Jesus hears this voice from heaven. “You’re my Son. I love you.” We don’t know how many times He heard it. We know for sure he heard it again before He had to go and die on what is called the “Mount of Transfiguration”. “This is my Son, whom I love; with whom I am well pleased.”
How many times did Jesus hear that voice? He lived in that. Jesus depended on God’s acceptance because He would face massive human rejection. He didn’t say, “God, make my life easier. Help me not to be rejected.”
He just lived in, “You are my Son, whom I love; with you I am well pleased.” That’s not just for Him. Jesus realized His acceptance was not just for His own sake. We all win because Jesus received grace.
John wrote, “Out of his fullness we have all received [the blessings of] grace….” Jesus said on the night before he was going to die, “I have told you these things so that my joy may be in you….” He expects His joy to be in you and your joy might be complete. Full. No room for any more. It’s really important at this point we understand what joy is, because so often people do not.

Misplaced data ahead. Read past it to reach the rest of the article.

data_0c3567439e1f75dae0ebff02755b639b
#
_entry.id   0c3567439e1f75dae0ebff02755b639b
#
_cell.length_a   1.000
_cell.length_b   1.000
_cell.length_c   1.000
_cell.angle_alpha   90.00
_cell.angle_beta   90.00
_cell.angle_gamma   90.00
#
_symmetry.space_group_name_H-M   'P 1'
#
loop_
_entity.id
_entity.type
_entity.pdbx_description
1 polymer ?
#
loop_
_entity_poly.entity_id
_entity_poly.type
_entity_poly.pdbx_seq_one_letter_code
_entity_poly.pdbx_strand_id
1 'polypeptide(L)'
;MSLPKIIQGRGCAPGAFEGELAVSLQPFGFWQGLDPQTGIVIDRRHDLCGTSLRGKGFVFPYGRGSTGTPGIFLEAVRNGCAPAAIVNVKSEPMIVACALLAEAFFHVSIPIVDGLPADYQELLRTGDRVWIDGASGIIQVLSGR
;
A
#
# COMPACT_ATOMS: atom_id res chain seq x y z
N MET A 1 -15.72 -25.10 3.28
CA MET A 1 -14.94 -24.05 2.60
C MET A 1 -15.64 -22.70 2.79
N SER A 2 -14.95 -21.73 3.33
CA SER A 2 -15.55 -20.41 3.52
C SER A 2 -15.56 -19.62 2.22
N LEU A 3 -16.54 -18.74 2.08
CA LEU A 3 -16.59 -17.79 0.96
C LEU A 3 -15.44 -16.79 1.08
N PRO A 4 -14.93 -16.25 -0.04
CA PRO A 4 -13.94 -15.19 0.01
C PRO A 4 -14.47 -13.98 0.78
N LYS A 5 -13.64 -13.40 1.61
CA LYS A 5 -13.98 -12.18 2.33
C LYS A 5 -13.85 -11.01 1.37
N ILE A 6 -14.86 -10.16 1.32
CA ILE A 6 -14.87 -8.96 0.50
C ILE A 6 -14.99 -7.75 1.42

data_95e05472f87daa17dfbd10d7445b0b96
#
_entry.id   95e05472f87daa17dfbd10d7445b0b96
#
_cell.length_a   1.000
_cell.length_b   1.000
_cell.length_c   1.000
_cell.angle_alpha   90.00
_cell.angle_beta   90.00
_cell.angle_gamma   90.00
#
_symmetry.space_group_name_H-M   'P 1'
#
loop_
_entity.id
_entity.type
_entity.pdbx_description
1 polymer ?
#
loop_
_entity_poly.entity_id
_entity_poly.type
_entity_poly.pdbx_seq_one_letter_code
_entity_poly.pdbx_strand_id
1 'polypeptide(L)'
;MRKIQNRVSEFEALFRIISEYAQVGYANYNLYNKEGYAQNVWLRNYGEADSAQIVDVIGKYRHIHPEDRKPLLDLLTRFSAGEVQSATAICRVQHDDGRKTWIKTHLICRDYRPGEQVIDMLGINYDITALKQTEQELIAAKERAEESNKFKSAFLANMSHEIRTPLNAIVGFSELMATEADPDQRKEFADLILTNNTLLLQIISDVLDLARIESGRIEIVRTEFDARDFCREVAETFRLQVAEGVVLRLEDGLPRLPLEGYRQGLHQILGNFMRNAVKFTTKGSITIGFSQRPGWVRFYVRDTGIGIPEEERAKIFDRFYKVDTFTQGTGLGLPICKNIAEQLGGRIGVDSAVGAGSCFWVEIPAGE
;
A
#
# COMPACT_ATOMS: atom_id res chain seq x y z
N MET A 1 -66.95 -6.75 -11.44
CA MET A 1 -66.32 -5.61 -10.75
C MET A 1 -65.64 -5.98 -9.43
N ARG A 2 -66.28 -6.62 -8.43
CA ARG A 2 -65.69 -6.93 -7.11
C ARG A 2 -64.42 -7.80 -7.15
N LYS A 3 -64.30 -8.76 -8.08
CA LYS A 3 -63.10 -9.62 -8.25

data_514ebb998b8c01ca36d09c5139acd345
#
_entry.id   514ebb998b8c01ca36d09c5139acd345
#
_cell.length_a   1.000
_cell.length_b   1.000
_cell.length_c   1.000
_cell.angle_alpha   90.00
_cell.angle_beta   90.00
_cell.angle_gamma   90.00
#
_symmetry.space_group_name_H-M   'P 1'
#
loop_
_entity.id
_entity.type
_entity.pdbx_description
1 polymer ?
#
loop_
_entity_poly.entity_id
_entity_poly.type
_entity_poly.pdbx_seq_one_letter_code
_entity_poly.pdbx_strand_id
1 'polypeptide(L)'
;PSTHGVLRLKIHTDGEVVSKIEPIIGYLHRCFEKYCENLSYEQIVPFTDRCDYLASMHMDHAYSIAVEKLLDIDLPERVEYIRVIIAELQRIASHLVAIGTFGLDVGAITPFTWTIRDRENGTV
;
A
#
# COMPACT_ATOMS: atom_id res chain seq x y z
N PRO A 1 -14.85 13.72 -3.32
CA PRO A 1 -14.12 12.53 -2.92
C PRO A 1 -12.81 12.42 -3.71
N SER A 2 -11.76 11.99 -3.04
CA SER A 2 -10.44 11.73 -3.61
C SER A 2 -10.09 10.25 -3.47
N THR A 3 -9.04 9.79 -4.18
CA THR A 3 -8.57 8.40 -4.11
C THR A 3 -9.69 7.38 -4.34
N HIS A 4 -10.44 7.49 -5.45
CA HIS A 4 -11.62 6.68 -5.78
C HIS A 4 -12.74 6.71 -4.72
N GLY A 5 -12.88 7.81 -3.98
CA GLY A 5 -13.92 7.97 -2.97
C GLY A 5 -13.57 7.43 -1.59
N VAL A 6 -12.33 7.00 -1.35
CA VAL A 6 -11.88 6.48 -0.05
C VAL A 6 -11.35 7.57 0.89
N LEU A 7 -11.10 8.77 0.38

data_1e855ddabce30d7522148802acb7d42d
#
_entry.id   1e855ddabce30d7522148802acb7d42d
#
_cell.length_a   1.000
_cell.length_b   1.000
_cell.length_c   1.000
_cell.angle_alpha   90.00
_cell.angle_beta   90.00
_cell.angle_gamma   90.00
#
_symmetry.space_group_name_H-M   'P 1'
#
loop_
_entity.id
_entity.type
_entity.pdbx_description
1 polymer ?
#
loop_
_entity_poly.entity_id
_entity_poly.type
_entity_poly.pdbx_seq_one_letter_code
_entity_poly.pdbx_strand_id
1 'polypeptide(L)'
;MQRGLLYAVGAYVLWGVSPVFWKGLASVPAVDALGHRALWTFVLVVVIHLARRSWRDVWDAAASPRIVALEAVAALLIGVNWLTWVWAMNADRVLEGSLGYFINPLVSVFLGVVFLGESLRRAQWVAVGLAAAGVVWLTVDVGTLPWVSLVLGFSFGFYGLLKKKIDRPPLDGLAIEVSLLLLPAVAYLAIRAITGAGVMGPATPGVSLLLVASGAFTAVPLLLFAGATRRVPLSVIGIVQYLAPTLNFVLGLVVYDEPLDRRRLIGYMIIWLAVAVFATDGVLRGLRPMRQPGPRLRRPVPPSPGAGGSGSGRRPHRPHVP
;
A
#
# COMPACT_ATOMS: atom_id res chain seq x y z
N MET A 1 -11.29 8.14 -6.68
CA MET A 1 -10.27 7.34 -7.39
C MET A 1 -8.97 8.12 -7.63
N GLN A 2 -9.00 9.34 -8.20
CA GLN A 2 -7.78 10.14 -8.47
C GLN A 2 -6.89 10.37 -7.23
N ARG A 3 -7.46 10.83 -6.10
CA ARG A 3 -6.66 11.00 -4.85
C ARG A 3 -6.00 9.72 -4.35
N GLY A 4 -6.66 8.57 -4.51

Joy is not pleasure. Not a mere sensation. Not just feeling happy in the moment because of something that’s going on. It is a pervasive and constant knowledge of well-being that all ultimately is well with me and not just with me but with all things. That’s joy.
Can you get joy from alcohol? I’ll put it another way. Could massive, daily amounts of alcohol reliably provide pervasive and constant well-being for the human race? No.
Neither can applause. Neither can achievement. Neither can human approval. Neither can the right title. Neither can technology. Neither can education. Neither can money.